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Letter: Innocent magpies

Sir: My experience of magpies has been quite different from that of your previous correspondents (letters, 13, 22 November).

In 20 years, the species and numbers coming into our garden have steadily changed: kestrels have disappeared; house martins still visit but have not nested under our eaves for nearly a decade; collared doves, rare at the start, now visit daily in sizeable flocks.

Of the predators, magpie and jay numbers have increased slightly, crows more so: they, along with owls and great spotted woodpeckers, raid the hedgerow nests and for the last four years a pair of sparrowhawks have hunted the garden.

Despite this predation, the number of songthrushes remains constant while blackbirds, finches and tits show a steady increase.

I have no idea how much pesticide has been applied, but the numbers of flying insects including flies, bees, wasps, butterflies and dragonflies has fallen dramatically.

Without doubt the biggest killers in our garden are domestic cats. The one year I pruned the shrub and bush bases, depriving the cats of any ground cover, saw an increase in songbirds. Regrettably, mentioning this invariably evokes quite unpleasant abuse from cat-lovers, who seem incapable of accepting reality.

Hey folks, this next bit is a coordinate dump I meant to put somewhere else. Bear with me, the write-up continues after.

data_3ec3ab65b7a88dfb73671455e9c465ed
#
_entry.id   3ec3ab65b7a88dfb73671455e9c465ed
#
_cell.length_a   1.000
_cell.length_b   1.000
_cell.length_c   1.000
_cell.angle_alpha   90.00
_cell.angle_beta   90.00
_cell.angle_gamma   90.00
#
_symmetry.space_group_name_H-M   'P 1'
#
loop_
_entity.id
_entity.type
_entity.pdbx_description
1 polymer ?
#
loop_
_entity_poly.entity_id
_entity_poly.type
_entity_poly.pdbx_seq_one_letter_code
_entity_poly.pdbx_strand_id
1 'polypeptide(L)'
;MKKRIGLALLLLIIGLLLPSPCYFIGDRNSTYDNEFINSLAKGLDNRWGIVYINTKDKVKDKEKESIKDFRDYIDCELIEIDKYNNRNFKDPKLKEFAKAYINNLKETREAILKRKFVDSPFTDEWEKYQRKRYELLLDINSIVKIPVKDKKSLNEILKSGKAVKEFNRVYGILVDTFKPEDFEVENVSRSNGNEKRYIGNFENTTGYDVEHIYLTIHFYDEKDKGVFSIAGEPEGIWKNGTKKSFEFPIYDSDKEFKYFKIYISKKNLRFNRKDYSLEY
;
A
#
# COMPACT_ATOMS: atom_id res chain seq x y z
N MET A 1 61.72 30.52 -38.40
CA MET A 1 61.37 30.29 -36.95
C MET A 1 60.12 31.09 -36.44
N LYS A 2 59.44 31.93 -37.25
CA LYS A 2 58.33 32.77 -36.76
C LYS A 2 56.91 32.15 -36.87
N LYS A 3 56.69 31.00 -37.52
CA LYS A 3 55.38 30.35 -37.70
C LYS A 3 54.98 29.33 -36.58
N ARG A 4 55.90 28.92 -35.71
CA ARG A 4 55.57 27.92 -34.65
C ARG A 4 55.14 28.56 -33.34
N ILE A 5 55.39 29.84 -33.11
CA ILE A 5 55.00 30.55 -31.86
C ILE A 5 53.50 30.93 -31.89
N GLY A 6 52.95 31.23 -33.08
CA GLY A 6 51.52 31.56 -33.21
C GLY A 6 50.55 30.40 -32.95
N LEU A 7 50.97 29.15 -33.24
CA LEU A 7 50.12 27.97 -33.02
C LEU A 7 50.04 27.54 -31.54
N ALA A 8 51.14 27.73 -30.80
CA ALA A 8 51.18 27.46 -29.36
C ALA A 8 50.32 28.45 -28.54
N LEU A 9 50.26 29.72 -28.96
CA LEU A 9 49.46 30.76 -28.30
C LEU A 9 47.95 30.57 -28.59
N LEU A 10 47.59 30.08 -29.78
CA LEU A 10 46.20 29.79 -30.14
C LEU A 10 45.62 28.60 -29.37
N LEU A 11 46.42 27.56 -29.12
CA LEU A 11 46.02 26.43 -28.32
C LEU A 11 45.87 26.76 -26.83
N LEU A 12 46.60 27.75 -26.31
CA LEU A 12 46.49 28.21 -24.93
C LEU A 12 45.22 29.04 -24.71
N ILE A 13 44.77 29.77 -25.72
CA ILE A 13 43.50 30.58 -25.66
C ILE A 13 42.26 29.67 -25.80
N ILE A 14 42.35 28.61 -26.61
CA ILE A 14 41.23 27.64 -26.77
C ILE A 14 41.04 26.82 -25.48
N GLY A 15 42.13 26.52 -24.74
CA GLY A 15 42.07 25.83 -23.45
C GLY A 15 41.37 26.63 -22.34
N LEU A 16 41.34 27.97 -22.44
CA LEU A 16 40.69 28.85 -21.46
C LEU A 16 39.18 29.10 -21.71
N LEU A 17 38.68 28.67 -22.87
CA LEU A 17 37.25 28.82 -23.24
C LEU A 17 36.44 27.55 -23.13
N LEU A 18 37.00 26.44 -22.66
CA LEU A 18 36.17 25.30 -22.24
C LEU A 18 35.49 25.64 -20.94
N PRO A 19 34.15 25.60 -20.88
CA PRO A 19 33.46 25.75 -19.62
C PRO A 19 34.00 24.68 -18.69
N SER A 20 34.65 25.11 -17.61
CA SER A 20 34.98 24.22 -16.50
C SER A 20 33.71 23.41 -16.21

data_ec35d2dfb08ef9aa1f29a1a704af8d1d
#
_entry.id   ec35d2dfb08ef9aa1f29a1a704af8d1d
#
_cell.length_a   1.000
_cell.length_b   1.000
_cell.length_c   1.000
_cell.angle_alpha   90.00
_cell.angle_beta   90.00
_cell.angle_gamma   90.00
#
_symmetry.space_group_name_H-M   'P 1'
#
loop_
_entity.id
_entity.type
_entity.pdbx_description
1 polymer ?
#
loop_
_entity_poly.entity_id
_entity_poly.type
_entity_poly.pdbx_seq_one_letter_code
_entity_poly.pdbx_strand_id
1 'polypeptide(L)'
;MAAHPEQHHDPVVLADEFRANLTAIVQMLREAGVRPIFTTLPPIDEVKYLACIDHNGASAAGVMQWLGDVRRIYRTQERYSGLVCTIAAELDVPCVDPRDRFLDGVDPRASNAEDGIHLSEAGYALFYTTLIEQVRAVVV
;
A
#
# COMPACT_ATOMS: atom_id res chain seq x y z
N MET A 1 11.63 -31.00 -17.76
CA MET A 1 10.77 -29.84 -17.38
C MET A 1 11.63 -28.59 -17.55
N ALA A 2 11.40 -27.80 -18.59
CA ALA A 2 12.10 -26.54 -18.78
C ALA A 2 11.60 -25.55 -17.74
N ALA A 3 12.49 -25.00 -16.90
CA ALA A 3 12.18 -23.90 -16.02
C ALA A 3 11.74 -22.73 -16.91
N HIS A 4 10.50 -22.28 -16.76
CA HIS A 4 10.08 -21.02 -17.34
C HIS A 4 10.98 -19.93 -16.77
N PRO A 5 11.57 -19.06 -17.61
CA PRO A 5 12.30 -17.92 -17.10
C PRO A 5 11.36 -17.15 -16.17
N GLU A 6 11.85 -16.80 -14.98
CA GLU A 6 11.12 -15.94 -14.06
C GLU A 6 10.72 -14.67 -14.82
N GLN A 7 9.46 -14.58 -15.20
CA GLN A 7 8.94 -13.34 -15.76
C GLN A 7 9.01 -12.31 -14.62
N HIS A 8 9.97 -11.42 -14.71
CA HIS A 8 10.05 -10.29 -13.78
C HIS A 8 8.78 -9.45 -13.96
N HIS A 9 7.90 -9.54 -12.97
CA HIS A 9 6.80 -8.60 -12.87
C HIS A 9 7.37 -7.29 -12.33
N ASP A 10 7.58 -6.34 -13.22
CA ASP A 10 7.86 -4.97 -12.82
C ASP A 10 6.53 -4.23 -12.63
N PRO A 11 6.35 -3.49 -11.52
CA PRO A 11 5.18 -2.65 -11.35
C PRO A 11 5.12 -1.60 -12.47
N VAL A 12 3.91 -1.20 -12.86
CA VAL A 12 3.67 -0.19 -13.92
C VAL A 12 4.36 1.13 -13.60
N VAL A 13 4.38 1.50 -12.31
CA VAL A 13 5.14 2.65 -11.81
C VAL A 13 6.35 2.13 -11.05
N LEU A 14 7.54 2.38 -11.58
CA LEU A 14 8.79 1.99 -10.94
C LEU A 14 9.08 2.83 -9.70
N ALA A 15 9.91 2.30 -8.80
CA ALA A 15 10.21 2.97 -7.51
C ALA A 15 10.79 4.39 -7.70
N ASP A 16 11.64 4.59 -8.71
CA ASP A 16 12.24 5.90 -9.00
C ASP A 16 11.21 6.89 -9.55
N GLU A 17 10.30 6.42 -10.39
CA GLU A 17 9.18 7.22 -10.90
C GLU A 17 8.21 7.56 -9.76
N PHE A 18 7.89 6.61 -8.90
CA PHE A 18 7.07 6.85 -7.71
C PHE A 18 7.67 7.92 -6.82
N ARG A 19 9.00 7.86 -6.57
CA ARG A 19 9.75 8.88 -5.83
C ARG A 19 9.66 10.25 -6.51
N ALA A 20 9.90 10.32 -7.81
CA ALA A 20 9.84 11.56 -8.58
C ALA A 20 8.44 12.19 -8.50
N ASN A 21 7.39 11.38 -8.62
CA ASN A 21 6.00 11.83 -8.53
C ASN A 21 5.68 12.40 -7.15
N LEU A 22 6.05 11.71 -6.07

So, why single out the magpie for persecution? When I was a child these birds were remorselessly hunted because they were witches; in flight the tail is a broomstick, and people "just knew" they were evil. Does this superstition still linger today?

Finally the house sparrows, whose loss Lucy Lawrence (letter, 22 November) bemoans: they have increased annually, despite all my efforts to displace these "mice with wings", untouched even by sparrowhawks; they infest our roofspace, colonise nest boxes, rebuild destroyed nests, in fact they are a plague. In the spirit of Christmas, therefore, I offer Ms Lawrence a free box of house sparrows, all from a good home, reared on the finest birdseed and guaranteed to twitter endlessly.


Oakham, Rutland